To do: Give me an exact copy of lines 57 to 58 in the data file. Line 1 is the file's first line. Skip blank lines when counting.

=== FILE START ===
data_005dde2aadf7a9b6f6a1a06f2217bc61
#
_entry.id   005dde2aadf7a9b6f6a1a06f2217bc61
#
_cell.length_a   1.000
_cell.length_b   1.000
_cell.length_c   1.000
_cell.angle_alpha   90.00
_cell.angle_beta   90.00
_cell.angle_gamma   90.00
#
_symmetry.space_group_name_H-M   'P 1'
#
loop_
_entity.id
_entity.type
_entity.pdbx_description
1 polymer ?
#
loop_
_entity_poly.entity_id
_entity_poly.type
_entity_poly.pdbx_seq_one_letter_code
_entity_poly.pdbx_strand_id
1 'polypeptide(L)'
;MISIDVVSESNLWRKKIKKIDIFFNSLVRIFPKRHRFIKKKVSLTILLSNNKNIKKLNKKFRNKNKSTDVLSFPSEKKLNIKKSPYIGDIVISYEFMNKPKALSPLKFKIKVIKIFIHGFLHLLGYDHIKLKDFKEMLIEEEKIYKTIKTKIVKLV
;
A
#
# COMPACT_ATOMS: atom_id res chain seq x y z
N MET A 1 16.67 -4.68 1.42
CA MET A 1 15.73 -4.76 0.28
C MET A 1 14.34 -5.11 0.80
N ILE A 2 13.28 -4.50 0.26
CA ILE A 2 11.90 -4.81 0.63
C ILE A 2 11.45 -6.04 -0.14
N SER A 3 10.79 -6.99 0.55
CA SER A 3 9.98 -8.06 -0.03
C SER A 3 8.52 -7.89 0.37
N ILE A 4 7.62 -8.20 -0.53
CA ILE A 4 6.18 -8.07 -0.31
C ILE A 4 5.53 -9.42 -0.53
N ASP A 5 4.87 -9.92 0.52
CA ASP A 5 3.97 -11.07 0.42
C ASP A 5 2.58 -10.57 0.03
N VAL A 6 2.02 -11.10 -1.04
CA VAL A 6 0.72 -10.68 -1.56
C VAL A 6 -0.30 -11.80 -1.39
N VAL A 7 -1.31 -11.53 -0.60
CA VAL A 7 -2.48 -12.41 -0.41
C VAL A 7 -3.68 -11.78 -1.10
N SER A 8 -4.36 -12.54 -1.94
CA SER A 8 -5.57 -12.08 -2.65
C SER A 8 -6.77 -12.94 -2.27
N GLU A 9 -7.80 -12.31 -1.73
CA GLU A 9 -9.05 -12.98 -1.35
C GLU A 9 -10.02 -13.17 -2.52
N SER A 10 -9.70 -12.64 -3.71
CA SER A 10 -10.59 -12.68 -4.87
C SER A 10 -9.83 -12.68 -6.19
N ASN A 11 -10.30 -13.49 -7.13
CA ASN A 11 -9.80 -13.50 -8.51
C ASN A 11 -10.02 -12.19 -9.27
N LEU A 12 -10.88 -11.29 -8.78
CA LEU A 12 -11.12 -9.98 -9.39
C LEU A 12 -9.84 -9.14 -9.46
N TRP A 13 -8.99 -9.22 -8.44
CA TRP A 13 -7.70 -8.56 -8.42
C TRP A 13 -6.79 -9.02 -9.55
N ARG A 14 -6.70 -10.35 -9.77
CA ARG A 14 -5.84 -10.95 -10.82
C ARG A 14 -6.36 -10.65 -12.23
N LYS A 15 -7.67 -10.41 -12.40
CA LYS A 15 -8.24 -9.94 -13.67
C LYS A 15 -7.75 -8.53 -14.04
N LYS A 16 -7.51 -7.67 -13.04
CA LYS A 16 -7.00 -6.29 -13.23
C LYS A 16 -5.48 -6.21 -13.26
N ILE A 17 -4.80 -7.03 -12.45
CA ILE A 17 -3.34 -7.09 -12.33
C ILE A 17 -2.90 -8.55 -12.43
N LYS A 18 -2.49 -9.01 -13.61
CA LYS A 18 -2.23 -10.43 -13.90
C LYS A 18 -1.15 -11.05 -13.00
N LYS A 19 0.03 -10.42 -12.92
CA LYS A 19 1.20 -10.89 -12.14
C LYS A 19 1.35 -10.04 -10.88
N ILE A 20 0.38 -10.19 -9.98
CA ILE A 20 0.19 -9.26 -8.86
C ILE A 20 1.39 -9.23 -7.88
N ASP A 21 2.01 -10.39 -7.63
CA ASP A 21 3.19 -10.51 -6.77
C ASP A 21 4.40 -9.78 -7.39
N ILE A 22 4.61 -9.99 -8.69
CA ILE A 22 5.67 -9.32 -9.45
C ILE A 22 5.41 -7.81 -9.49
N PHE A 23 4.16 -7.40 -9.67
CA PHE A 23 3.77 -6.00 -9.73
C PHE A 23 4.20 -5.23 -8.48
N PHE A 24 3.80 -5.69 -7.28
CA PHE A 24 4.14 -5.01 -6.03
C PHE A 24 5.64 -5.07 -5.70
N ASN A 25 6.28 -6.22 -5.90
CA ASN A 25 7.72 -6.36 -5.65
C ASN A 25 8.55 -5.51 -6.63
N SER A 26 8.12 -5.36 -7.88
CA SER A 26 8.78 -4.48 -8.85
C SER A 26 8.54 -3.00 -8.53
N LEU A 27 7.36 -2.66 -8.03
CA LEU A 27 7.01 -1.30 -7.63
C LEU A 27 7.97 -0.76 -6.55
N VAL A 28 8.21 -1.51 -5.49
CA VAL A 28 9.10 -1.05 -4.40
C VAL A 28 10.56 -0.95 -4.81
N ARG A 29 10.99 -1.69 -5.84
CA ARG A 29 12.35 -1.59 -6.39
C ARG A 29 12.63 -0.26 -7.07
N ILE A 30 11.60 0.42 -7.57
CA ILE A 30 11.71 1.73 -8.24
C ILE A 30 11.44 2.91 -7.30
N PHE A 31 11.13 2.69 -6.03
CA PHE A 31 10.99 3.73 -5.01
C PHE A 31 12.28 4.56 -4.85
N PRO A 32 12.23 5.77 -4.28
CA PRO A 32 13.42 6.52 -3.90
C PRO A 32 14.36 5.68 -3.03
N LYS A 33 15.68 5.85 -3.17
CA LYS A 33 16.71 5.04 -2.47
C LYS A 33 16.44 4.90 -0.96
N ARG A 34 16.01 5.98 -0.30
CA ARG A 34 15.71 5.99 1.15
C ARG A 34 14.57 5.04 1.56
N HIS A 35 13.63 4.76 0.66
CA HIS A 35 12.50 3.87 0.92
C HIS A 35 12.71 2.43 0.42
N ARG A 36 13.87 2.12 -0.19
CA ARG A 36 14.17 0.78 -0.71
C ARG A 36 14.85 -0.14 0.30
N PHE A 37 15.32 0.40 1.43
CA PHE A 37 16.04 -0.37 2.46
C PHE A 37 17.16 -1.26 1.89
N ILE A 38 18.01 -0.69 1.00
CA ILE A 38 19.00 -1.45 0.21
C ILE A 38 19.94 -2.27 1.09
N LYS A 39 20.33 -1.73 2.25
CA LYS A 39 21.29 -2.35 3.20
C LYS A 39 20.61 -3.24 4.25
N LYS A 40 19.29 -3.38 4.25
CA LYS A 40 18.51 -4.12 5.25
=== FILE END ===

C GLU A 9 -10.02 -13.17 -2.52
N SER A 10 -9.70 -12.64 -3.71